Leaders of the various low-income broadband programs (Connecting Families, Connected for Success, Internet for Good) may be able to provide valuable input to help inform the development of Canada’s national digital literacy strategy on factors influencing non-adoption of internet connectivity. As I wrote last year, “we have learned that getting people online isn’t just a matter of price.”

Of those who do not currently use the internet, a significant portion attribute their lack of online activity to issues of digital literacy and concern for cybersecurity.

Access alone cannot close the digital divide.

Canada needs to place greater emphasis on development of digital literacy among users and non-users alike.

Digital literacy starts with computers

Innovation, Science and Economic Development Minister Navdeep Bains announced a $1.25M one time cash injection to the Computers for Schools program to provide 7,500 refurbished computers and technical support to Syrian refugees.

Computers for Success Canada—Ordinateurs pour l’excellence Canada (CFSC-OPEC), through the Computers for Schools (CFS) program, makes available refurbished computers at little or no cost to those who may not otherwise have access to technology and opportunities to learn digital skills.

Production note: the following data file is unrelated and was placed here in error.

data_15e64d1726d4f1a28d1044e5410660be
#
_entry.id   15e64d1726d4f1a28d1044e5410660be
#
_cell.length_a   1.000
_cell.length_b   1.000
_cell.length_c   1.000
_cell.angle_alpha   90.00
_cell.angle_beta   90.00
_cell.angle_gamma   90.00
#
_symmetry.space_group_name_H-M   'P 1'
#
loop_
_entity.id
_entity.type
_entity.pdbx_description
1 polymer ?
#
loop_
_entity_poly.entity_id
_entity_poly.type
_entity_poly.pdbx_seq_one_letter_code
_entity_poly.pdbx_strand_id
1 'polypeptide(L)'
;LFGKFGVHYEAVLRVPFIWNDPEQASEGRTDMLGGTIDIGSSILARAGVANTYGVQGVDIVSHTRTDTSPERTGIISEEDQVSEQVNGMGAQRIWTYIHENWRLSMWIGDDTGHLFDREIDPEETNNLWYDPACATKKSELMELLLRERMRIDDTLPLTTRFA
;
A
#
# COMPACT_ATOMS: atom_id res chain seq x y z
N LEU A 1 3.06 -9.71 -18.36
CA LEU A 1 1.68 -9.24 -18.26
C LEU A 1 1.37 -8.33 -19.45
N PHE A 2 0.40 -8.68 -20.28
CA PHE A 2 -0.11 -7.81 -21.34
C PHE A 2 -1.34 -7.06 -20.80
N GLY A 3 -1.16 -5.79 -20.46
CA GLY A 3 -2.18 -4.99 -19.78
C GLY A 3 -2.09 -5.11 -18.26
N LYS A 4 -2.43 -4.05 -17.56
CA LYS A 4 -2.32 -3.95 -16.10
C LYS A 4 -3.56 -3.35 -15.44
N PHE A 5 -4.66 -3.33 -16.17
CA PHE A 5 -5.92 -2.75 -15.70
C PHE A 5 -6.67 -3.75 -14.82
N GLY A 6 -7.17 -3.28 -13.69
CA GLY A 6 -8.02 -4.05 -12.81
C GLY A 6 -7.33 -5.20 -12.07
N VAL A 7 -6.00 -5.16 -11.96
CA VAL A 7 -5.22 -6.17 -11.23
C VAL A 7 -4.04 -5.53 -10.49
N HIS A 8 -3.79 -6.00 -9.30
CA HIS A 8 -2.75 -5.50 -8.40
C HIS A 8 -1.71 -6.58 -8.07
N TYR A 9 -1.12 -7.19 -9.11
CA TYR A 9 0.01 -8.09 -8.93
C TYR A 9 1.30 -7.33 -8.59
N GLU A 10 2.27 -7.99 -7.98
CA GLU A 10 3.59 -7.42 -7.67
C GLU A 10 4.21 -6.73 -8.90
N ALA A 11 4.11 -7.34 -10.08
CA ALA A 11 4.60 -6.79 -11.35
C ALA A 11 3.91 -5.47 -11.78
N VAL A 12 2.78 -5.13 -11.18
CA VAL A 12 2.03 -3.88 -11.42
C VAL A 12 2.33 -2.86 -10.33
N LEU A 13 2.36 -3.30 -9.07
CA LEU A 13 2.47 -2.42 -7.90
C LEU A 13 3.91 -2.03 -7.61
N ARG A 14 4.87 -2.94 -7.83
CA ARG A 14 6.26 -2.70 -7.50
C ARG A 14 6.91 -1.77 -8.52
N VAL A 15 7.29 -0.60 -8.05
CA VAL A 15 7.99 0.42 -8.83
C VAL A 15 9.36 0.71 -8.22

It is great to see the Minister investing in digital literacy skills for people who are disadvantaged, a theme about which I have written a few times in the past – maybe more than a few times [such as here, and here and here and here, among others].

All the low-cost broadband in the world won’t help a family that can’t afford the up-front cost of a computer. Recall my opening comments from The 2015 Canadian Telecom Summit last June:

I will repeat what I said last year: “Kids need computers at home to do homework.”

Six weeks ago, south of the border, FCC Commissioner Jessica Rosenworcel wrote:

Students who lack broadband access at home are unable to complete basic schoolwork. They have trouble keeping up in the classroom. More than that, they are holding our educational efforts back.

The homework gap is the cruelest part of the digital divide. But we can take steps now to tackle it — steps that will help students get their schoolwork done, help expand access to the Internet, and help grow our digital economy.

Canada’s Digital Strategy, follows the politically attractive path that continues (and expands) the subsidy systems based on geography. Hundreds of millions of dollars have flowed to subsidize rural and remote regions without regard to the actual financial needs of consumers.

It is great to see the Minister targeting aid on the basis of need. As I have written before, too often, government programs have looked at providing cash on the basis of geography without focusing specifically on those who need help, regardless of where they live. It is an important message for the CRTC as it prepares for the opening of its Review of basic telecommunications services hearing next month.

The 2016 Canadian Telecom Summit will include a session looking at “Strengthening Canada’s Digital Advantage in a Hyper-connected Global Economy”, hosted by Namir Anani of the Information & Communications Technology Council (ICTC). (ICTC has just released a national digital talent strategy paper.)